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Dubai International Financial Center

Dubai International Financial Centre

New Headquarters to Break Ground Soon

Dubai's plan to develop as a global finance centre received a boost today with the announcement by Deutsche Bank of its intention to be licensed by the Dubai International Financial Centre (DIFC)

Deutsche Bank to be licensed by DIFC

Dubai's plan to develop as a global finance centre received a boost with the announcement by Deutsche Bank of its intention to be licensed by the Dubai International Financial Centre, (DIFC). 

Deutsche Bank, which ranks among the global leaders in corporate banking and securities, transaction banking, asset management, and private wealth management, is also one of the region's leading investment banks. 

The DIFC will issue licenses in January 2003, but Deutsche Bank will begin increasing its senior staffing in Dubai before the end of this year. The bank is already playing a key role in the growth of Dubai as a global finance centre. At the end of September Deutsche Bank launched the $100 million Estithmaar Ventures Fund in a joint venture with The Investment Office of Dubai. It also acted as bookrunner on the recent Emirates Bank International $230 million bond and the Gulf Investment Corporation $300 million bond. Its regional capabilities in corporate and project finance were recognized by winning the award for Best M&A House 2002 in the Middle East by Euromoney and advisor to the Best Project of the Year 2002 by MEED.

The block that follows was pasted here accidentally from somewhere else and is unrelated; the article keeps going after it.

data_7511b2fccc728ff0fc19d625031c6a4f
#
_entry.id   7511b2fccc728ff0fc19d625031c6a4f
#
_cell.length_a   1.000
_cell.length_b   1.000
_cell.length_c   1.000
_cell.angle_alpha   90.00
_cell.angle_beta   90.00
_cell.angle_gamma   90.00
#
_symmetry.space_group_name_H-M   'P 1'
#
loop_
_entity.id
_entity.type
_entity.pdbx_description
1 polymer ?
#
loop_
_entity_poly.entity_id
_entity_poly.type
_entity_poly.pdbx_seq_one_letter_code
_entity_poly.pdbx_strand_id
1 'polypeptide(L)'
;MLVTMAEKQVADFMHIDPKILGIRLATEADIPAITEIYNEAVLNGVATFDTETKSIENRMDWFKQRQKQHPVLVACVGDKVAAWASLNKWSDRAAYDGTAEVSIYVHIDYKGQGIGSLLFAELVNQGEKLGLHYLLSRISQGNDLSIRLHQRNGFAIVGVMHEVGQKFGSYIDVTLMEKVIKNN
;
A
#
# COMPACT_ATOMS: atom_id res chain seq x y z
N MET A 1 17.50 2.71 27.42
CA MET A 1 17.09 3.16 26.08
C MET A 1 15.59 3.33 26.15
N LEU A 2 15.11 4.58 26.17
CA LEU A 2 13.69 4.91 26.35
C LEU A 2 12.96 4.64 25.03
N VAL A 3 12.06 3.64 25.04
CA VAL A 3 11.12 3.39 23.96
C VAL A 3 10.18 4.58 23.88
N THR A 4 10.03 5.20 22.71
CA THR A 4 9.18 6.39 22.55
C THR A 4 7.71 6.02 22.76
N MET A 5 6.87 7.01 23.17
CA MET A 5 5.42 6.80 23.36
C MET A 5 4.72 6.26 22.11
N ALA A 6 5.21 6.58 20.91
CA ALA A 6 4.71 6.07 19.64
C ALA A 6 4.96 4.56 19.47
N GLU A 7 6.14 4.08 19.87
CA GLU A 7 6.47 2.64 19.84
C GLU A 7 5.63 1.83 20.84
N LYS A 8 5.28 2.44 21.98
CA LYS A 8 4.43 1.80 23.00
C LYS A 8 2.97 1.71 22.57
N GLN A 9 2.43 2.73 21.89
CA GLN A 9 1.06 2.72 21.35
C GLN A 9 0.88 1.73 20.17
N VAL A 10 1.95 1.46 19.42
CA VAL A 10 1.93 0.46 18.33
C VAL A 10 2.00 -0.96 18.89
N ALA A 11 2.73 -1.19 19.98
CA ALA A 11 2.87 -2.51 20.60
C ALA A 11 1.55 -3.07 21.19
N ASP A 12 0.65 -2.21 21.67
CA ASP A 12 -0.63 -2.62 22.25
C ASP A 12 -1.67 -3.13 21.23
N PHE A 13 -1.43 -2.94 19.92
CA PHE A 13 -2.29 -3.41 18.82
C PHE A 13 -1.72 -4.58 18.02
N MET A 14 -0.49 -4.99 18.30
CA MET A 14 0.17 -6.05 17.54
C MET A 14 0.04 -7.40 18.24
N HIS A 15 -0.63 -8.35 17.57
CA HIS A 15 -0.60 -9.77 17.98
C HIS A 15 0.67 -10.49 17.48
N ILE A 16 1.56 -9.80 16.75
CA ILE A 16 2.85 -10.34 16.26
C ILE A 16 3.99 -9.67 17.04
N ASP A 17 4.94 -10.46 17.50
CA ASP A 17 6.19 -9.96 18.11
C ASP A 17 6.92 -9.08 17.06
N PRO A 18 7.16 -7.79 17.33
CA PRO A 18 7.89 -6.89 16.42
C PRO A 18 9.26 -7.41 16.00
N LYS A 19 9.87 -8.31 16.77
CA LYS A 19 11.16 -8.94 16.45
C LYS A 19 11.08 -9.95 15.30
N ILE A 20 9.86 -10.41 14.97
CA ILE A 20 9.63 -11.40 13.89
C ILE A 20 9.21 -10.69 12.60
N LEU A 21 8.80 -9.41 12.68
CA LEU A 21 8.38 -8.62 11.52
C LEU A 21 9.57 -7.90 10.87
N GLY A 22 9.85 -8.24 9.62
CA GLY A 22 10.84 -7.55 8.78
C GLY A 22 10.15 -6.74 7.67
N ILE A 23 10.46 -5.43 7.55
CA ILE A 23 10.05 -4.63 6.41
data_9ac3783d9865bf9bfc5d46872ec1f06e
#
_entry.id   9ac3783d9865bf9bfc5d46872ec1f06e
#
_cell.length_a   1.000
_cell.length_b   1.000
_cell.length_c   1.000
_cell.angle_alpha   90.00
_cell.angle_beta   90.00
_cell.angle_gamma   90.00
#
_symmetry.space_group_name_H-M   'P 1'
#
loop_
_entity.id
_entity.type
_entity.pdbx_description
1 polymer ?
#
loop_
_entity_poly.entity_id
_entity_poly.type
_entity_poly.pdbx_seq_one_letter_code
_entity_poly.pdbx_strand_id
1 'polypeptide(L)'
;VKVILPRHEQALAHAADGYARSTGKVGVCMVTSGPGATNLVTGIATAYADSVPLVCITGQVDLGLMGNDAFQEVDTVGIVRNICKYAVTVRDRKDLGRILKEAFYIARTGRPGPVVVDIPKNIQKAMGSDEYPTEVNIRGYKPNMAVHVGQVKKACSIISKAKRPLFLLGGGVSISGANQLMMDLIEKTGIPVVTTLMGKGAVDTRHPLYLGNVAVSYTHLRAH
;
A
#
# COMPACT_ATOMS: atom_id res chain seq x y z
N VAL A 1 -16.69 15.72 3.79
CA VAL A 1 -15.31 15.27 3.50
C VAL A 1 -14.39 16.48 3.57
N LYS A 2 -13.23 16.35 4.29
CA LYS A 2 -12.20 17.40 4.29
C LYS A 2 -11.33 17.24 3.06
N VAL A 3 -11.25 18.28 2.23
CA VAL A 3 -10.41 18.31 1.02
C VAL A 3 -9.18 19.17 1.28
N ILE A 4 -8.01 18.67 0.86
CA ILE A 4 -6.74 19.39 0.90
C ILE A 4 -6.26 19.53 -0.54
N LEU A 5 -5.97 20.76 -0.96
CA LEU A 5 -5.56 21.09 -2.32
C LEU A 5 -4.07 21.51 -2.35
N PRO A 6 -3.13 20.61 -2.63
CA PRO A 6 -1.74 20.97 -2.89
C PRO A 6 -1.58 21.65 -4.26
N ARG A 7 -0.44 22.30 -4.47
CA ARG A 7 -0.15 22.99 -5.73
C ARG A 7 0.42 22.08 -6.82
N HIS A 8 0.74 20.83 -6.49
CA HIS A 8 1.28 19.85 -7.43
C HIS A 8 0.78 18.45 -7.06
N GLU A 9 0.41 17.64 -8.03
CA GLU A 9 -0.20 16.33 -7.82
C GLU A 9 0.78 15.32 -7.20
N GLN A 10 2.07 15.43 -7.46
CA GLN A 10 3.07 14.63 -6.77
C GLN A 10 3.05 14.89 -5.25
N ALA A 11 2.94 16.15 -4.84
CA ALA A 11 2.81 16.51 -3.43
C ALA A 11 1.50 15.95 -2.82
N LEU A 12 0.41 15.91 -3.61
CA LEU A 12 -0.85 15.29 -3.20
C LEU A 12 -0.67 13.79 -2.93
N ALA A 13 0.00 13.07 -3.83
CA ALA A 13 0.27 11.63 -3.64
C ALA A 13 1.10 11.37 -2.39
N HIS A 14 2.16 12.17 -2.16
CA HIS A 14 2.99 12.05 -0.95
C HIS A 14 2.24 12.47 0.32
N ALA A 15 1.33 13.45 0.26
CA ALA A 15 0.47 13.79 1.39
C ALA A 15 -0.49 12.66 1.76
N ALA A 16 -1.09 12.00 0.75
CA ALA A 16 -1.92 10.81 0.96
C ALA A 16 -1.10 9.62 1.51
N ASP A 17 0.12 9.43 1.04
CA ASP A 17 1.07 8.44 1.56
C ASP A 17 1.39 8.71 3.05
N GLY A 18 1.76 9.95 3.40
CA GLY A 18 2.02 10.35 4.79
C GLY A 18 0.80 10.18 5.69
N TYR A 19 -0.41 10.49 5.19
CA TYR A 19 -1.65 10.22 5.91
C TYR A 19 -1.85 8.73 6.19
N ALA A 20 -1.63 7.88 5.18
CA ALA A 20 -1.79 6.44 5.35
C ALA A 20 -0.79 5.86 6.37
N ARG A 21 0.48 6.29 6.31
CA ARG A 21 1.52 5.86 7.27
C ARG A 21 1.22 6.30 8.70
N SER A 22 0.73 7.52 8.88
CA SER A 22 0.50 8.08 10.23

Following a meeting with Anis Al Jallaf, Chairman DIFC, Pierre de Weck, Chairman of Deutsche Bank's Middle East and North Africa Board, and a Group Executive Committee member, announced Deutsche Bank's intention to be licensed by DIFC and to move to new premises in the Dubai Financial District once these become available.

Commenting on Deutsche Bank's decision to set-up in the DIFC, Mr de Weck said:

"We have no doubt that Dubai is an important base for investment banking in the Middle East. The excellent support facilities proposed for the DIFC will make it an exciting place in which to achieve new wealth creation for our clients. Dubai's track record of delivering what it promises in other areas, such as technology and media, gives us confidence that its ambitious plan for international finance is attractive for financial institutions like Deutsche Bank. We are honoured to be amongst the first institutions to be licensed by DIFC and look forward to being part of the success of Dubai as a centre of financial excellence."

Hussain Al Qemzi, COO DIFC added:

"Deutsche Bank's decision is a vote of confidence in our strategy to create a new world financial centre, based on the foundations of firm transparent regulation combined with a highly competitive tax regime and world-class supportive infrastructure. It's a testament to the financial potential of the region that a leading investment bank like Deutsche Bank has committed to be among DIFC's early landmark institutions."